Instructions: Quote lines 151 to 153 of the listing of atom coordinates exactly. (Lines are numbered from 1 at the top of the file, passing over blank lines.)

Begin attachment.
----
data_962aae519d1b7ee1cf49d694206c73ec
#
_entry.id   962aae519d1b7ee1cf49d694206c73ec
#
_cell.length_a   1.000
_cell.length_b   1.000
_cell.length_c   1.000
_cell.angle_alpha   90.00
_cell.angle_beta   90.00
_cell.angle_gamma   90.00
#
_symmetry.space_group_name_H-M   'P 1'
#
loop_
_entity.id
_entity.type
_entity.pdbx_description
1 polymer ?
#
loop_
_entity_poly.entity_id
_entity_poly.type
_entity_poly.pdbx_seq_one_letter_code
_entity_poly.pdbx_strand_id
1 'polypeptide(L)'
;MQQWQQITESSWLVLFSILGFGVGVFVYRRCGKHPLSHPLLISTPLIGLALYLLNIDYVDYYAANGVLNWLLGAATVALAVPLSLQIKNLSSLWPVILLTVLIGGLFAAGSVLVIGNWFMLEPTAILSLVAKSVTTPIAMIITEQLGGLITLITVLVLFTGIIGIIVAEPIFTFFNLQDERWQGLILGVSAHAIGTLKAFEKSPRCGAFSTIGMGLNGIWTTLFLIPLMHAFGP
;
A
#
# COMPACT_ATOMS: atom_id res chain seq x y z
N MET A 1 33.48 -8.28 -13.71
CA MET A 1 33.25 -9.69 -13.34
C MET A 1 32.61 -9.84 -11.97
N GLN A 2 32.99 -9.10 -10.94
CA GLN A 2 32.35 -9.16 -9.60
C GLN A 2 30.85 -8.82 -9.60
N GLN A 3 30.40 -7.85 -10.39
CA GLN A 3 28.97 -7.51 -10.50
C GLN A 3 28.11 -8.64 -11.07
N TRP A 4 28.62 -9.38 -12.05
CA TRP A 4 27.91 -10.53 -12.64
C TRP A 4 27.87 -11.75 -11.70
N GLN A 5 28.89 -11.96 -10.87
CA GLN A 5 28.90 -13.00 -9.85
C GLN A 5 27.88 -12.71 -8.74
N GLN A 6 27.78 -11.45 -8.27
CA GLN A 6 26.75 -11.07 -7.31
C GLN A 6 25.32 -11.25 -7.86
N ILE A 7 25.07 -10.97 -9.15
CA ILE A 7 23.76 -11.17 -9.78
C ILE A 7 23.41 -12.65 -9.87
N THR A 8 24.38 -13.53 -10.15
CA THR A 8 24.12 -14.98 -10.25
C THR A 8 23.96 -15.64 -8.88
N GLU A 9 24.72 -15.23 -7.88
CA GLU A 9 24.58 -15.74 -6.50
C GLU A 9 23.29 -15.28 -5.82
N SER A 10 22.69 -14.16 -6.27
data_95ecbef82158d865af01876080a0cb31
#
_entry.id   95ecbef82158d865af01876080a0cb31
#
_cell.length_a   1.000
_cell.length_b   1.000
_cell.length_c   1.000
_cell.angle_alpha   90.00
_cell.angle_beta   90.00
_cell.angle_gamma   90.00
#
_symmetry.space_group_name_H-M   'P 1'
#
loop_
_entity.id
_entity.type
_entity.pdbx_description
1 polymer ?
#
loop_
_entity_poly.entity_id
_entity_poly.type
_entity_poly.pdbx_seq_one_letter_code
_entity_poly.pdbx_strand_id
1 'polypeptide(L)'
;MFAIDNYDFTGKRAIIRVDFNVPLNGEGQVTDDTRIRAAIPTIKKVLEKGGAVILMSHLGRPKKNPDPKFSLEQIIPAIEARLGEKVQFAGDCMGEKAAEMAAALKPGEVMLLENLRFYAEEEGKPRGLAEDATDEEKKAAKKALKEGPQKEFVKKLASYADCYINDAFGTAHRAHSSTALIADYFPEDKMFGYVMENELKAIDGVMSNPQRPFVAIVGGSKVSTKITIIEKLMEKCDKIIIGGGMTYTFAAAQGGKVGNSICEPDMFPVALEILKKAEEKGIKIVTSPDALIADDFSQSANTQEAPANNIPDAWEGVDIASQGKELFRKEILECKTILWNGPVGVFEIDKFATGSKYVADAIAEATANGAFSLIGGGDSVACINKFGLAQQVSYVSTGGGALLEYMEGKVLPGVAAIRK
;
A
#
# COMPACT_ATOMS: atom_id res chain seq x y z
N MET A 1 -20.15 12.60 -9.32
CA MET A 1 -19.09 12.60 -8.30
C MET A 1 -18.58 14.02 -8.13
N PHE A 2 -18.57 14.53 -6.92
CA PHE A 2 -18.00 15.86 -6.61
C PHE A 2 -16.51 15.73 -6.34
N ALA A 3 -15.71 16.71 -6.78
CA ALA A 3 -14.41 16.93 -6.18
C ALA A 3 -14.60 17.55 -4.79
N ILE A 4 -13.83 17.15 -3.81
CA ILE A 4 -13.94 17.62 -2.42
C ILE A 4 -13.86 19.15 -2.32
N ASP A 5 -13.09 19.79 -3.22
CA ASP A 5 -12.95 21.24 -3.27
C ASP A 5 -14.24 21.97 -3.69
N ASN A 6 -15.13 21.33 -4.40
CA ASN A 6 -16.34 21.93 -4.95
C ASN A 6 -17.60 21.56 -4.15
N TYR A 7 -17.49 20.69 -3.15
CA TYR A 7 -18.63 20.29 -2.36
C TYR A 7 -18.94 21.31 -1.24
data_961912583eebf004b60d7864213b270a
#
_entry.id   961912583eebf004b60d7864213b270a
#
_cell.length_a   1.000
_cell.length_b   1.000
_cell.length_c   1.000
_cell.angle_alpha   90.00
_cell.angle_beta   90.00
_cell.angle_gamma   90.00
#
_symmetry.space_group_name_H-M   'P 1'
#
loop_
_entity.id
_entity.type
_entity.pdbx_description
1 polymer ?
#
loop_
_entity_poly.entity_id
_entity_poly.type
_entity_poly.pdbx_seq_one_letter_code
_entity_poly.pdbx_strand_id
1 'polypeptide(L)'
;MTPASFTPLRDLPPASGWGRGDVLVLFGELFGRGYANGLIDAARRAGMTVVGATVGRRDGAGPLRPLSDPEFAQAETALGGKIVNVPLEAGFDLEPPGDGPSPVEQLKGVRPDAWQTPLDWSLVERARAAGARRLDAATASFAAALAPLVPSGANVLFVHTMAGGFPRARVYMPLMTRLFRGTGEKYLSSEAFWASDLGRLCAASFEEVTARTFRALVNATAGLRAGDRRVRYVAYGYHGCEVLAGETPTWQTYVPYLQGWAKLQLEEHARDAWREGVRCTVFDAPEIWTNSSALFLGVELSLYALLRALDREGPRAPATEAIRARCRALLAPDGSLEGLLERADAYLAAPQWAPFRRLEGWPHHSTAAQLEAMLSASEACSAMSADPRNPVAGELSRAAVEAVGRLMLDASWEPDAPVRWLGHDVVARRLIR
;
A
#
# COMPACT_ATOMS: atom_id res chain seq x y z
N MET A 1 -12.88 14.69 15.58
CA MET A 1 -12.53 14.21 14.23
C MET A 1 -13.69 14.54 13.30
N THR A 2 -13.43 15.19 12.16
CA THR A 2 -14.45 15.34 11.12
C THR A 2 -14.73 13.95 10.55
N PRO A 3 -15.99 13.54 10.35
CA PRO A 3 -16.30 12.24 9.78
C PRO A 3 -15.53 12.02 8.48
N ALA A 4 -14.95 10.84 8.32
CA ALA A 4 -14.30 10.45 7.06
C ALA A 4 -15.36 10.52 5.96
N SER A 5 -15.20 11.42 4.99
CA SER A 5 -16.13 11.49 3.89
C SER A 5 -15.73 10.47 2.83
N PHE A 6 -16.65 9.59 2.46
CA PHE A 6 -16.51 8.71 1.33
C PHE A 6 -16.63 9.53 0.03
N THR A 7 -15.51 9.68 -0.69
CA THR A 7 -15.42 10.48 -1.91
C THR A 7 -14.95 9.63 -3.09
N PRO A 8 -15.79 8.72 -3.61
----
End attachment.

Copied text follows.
C ALA A 4 -15.36 10.52 5.96
N SER A 5 -15.20 11.42 4.99
CA SER A 5 -16.13 11.49 3.89